The recent Sony PlayStation Network breach has spawned a renewed interest in single-use (also called disposable, secure or virtual) credit card numbers. A single-use credit card number is basically an alias for your actual credit card number.
Most of the major credit card issuers offer this service, but it goes by different names. Citibank calls them virtual account numbers. You log on to your Citi account and follow the steps to generate a virtual account number. When shopping online, you use this number instead of your real account number. Purchases that you make with your temporary number show up on your statement like all of your other transactions.
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Each time you shop online, you log on to your account and generate a new single-use number. Each of these numbers is attached to the same credit card account. From a security standpoint, here’s the advantage: If someone hacks into one of the websites where you’ve shopped and obtains your account number, the hacker gets the temporary number you used and that number can’t be used again. Your real credit card number is safe.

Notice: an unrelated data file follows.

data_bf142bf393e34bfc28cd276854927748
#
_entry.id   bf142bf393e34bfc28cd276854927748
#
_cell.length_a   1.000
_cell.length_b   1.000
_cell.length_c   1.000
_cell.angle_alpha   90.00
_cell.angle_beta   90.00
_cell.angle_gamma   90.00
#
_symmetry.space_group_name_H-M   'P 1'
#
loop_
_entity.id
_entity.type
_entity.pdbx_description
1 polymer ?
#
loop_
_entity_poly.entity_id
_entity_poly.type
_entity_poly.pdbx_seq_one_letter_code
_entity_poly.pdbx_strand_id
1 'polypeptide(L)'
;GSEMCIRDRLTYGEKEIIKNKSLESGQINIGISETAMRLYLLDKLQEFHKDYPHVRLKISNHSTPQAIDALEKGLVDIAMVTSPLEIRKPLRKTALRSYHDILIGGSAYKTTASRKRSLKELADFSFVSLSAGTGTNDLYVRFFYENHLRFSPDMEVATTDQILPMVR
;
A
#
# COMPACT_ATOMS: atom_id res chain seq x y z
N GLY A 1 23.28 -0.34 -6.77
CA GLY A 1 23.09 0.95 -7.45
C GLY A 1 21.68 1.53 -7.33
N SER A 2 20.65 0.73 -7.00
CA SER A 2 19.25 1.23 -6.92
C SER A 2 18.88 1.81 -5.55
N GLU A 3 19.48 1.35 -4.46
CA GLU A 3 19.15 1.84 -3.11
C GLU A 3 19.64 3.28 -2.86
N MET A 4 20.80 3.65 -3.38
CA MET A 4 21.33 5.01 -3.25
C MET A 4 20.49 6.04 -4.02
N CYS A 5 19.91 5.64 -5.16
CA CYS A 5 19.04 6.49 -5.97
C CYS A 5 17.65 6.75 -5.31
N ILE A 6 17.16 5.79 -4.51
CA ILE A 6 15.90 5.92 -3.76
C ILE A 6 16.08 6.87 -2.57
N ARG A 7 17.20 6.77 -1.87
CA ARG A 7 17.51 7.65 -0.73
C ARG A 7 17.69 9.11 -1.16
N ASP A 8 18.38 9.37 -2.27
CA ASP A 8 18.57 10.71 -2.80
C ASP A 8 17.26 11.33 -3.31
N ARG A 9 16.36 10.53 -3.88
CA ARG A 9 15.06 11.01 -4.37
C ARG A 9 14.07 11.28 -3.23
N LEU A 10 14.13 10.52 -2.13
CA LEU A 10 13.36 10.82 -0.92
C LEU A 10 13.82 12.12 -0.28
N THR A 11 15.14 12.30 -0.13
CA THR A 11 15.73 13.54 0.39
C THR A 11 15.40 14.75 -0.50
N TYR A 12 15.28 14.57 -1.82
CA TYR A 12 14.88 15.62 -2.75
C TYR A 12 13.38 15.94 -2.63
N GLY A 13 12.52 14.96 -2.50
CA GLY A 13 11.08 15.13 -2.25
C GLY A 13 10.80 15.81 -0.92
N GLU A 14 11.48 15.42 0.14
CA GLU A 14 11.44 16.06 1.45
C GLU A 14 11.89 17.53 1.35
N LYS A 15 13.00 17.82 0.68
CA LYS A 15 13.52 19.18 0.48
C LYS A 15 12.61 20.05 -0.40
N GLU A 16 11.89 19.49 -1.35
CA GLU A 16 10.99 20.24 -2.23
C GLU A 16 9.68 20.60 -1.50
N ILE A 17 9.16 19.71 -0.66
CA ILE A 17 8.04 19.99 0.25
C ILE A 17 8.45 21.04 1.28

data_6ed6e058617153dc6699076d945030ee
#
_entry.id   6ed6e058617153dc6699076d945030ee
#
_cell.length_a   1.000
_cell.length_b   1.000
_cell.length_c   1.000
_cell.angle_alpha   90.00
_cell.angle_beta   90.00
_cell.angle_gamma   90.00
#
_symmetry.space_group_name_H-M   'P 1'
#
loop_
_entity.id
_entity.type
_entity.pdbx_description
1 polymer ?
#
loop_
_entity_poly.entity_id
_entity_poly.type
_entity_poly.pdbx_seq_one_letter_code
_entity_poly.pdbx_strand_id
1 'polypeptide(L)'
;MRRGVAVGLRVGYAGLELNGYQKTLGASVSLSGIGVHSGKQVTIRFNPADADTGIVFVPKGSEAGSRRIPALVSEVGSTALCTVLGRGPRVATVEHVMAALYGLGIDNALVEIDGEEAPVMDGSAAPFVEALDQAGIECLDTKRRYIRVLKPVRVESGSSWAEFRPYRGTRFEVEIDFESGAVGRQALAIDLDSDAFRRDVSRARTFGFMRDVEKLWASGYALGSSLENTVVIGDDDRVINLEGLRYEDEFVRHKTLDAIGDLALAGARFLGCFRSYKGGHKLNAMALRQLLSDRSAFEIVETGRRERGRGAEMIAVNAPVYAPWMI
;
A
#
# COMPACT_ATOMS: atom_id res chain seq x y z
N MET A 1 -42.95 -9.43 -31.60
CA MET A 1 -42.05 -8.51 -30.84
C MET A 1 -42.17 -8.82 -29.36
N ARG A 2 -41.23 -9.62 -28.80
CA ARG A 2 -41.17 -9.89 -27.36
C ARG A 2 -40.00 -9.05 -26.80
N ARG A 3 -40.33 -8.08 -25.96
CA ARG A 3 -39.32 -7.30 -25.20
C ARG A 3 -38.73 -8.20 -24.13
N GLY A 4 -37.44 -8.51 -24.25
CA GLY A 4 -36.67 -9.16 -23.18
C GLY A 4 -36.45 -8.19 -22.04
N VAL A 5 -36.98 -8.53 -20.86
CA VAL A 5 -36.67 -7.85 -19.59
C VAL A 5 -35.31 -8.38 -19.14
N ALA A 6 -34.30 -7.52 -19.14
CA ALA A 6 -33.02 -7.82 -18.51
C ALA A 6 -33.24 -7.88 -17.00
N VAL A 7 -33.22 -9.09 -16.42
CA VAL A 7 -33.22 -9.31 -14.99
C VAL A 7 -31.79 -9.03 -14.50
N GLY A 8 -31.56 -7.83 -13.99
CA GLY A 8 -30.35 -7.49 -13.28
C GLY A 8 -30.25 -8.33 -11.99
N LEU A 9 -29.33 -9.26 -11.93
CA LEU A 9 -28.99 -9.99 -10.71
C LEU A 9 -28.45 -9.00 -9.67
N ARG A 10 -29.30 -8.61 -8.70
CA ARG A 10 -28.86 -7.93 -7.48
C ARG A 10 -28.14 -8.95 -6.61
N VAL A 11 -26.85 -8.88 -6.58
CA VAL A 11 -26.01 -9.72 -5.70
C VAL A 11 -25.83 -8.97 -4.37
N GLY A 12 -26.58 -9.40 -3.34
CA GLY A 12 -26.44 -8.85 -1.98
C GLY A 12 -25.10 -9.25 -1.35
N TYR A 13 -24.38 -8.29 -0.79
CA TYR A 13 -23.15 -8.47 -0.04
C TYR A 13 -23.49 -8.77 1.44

A drawback is that these numbers expire. The length of time that the numbers are valid varies among issuers. Discover calls them secure account numbers and they expire on the same date that your actual credit card account number expires. Bank of America calls this service ShopSafe and their numbers expire after one year. So if you’re using one of these numbers for a recurring payment, you’ll need to update your account information when the number expires.
American Express and Capital One don’t currently offer this service. A spokesperson for Chase said that the issuer has a similar program for commercial accounts. Chase doesn’t currently offer this service to consumers but cardholders can use Verified by Visa, which involves keying in an additional password when you pay for an item. When you enter your card number, a Verified by Visa window appears. You enter requested information plus your password, and this verifies your identity.
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